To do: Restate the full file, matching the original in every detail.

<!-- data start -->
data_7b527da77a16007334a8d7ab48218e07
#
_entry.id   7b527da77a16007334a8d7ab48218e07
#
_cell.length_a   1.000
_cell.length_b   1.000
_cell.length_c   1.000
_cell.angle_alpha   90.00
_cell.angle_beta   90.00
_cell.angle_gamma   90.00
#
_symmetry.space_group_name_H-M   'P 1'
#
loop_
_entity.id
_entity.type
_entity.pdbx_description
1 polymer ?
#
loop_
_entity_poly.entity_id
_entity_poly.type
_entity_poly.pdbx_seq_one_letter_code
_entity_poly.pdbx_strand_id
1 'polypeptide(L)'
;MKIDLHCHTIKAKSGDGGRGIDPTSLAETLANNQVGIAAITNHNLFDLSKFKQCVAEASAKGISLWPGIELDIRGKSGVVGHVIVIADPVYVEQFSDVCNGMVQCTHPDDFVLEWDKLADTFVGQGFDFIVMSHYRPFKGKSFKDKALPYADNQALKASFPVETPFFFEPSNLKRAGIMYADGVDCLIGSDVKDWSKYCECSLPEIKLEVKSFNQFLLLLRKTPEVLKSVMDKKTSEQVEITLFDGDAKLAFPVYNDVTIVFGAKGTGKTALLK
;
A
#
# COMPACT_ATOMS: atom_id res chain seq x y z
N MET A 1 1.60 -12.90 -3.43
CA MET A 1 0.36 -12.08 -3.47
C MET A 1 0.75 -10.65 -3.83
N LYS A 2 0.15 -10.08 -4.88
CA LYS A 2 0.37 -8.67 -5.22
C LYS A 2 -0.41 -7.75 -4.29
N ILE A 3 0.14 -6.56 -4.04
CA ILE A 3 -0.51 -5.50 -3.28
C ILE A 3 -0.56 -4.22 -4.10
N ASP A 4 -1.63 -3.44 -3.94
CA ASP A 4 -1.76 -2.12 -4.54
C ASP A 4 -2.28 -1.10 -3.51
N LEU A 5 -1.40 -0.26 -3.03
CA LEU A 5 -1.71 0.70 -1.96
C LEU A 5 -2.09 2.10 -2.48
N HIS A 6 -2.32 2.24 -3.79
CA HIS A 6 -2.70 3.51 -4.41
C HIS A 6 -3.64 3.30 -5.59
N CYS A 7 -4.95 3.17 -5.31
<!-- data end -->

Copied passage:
data_7b527da77a16007334a8d7ab48218e07
#
_entry.id   7b527da77a16007334a8d7ab48218e07
#
_cell.length_a   1.000
_cell.length_b   1.000
_cell.length_c   1.000
_cell.angle_alpha   90.00
_cell.angle_beta   90.00
_cell.angle_gamma   90.00
#
_symmetry.space_group_name_H-M   'P 1'
#
loop_
_entity.id
_entity.type
_entity.pdbx_description
1 polymer ?
#
loop_
_entity_poly.entity_id
_entity_poly.type
_entity_poly.pdbx_seq_one_letter_code
_entity_poly.pdbx_strand_id
1 'polypeptide(L)'
;MKIDLHCHTIKAKSGDGGRGIDPTSLAETLANNQVGIAAITNHNLFDLSKFKQCVAEASAKGISLWPGIELDIRGKSGVVGHVIVIADPVYVEQFSDVCNGMVQCTHPDDFVLEWDKLADTFVGQGFDFIVMSHYRPFKGKSFKDKALPYADNQALKASFPVETPFFFEPSNLKRAGIMYADGVDCLIGSDVKDWSKYCECSLPEIKLEVKSFNQFLLLLRKTPEVLKSVMDKKTSEQVEITLFDGDAKLAFPVYNDVTIVFGAKGTGKTALLK
;
A
#
# COMPACT_ATOMS: atom_id res chain seq x y z
N MET A 1 1.60 -12.90 -3.43
CA MET A 1 0.36 -12.08 -3.47
C MET A 1 0.75 -10.65 -3.83
N LYS A 2 0.15 -10.08 -4.88
CA LYS A 2 0.37 -8.67 -5.22
C LYS A 2 -0.41 -7.75 -4.29
N ILE A 3 0.14 -6.56 -4.04
CA ILE A 3 -0.51 -5.50 -3.28
C ILE A 3 -0.56 -4.22 -4.10
N ASP A 4 -1.63 -3.44 -3.94
CA ASP A 4 -1.76 -2.12 -4.54
C ASP A 4 -2.28 -1.10 -3.51
N LEU A 5 -1.40 -0.26 -3.03
CA LEU A 5 -1.71 0.70 -1.96
C LEU A 5 -2.09 2.10 -2.48
N HIS A 6 -2.32 2.24 -3.79
CA HIS A 6 -2.70 3.51 -4.41
C HIS A 6 -3.64 3.30 -5.59
N CYS A 7 -4.95 3.17 -5.31